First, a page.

It is hard to overstate the value of a simple, repeatable, and highly predictive blood test in guiding the treatment of heart failure. Such a test could give patients with heart failure access to the kind of chronic disease management that works successfully in primary care for diabetes and for secondary prevention in coronary heart disease. But before this can become a reality, we need more long term studies of B-type natriuretic peptide as a predictor of response to treatment: several are in progress.10 Also, by routinely measuring this hormone in patients at risk of heart failure—those with ischaemic heart disease, high blood pressure, and diabetes—we may be able to prevent or delay the onset of symptomatic heart failure in many of such patients.

    B-type natriuretic peptide is a reliable indicator of a struggling heart. Anything which strains or inflames either of the cardiac ventricles increases its serum concentrations, and conversely those levels are not elevated in the absence of ventricular strain or inflammation. In individual patients, further investigation may need to be done to determine the cause of that struggle, but the more we use B-type natriuretic peptide in clinical management, the more we will tend to redefine our concept of “heart failure” and may begin to wonder whether this a helpful label at all.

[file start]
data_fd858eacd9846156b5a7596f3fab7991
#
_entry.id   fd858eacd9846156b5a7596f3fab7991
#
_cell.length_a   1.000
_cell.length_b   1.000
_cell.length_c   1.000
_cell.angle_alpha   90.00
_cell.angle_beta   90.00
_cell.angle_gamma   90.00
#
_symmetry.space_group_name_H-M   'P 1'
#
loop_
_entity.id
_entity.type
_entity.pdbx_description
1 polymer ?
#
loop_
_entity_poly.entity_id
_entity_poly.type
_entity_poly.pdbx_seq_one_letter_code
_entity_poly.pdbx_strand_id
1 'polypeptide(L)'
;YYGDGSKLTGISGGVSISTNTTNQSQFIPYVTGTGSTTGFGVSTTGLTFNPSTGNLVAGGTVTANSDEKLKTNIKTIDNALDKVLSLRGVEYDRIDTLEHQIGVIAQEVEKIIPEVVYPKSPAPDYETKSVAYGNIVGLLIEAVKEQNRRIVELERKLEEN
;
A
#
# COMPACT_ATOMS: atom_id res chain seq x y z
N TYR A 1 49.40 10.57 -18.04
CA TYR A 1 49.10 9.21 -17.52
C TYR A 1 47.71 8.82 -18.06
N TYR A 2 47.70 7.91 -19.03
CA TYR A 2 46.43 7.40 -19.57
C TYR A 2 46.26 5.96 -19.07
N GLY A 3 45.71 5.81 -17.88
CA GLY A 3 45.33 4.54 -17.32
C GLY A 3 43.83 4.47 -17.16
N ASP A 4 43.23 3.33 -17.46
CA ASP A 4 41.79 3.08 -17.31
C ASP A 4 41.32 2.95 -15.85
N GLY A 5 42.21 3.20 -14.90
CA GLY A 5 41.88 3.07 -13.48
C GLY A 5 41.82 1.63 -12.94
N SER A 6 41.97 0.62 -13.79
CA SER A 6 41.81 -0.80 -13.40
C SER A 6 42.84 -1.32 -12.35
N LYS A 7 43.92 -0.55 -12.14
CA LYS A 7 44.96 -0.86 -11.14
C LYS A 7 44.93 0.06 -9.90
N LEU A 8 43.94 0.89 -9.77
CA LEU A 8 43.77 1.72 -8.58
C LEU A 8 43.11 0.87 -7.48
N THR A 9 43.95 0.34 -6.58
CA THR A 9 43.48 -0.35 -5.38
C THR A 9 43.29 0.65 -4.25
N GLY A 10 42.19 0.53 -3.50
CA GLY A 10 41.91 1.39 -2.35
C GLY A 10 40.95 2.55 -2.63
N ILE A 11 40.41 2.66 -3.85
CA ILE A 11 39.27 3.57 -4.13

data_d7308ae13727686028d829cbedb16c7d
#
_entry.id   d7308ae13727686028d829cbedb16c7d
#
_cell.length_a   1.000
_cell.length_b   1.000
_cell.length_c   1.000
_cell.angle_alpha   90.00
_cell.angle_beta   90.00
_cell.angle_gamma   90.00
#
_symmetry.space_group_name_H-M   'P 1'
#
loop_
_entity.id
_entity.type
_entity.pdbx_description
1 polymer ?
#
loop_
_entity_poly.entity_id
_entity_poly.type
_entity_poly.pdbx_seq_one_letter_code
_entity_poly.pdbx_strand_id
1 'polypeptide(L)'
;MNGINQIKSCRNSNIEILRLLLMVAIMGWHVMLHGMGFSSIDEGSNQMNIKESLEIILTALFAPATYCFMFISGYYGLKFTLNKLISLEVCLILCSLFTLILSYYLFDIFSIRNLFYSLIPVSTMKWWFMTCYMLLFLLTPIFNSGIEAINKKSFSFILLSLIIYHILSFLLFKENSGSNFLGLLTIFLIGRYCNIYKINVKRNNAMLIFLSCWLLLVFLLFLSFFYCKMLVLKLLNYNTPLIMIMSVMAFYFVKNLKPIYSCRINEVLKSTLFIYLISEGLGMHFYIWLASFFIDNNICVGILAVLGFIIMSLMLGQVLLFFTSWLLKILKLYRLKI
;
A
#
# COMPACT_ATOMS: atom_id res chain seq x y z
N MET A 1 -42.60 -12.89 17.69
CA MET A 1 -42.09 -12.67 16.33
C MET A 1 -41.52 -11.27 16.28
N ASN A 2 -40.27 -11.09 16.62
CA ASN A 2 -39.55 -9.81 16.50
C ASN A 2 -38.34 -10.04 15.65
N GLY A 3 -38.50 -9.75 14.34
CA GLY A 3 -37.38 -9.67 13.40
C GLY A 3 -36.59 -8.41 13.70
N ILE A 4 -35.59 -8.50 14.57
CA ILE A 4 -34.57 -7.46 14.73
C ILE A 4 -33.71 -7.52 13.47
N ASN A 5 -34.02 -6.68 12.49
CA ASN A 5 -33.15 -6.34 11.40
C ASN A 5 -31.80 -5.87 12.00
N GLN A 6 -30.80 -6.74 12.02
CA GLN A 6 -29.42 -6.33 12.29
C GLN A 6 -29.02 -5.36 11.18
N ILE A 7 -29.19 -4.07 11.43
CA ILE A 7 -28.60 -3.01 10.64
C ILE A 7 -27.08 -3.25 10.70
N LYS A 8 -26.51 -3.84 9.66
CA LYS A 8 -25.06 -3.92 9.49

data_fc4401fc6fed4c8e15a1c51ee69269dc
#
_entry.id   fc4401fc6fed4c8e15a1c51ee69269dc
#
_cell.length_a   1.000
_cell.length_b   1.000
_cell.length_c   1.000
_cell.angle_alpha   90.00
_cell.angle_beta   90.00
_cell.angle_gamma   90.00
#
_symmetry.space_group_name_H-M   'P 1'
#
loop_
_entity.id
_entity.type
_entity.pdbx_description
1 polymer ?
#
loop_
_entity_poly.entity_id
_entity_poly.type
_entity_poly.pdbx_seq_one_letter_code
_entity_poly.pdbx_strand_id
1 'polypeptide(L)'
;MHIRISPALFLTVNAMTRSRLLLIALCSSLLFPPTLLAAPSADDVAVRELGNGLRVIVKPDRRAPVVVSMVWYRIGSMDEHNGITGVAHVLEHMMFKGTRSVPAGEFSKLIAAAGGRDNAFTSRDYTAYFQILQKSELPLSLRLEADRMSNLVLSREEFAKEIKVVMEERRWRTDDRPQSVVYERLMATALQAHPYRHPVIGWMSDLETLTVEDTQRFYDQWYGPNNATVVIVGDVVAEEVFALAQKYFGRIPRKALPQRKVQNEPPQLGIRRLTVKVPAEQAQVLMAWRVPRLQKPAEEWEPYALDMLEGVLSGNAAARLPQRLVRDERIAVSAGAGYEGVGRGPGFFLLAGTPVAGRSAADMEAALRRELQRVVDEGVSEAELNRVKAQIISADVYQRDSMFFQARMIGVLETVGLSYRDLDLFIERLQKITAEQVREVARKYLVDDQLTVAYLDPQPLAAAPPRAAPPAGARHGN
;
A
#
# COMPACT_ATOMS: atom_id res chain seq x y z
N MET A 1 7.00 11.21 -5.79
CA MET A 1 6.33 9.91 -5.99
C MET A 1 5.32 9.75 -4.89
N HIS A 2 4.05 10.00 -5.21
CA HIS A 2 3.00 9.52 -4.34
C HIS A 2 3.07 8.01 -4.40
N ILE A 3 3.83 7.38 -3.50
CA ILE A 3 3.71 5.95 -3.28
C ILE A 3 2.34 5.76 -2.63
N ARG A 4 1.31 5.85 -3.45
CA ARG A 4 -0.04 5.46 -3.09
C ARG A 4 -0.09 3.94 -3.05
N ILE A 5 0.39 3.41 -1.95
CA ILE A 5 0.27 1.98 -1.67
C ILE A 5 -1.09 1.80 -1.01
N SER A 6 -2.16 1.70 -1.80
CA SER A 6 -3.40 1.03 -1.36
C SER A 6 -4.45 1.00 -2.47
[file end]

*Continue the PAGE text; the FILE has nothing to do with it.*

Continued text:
For doctors, “heart failure” covers a confusingly wide spectrum of illness, whereas for patients it has a deadly ring of finality.11 Failure means the end of hope, and many patients who have been told they have heart failure prefer not to remember the term or let it dominate their lives. This partial denial may have damaging consequences, both psychologically and in terms of adherence to treatment.12 Given that we already have so much trouble deciding on a definition of heart failure ourselves, it might be kinder, and more accurate, to start calling it cardiac impairment.

    Footnotes

    • Competing interests None declared.

    References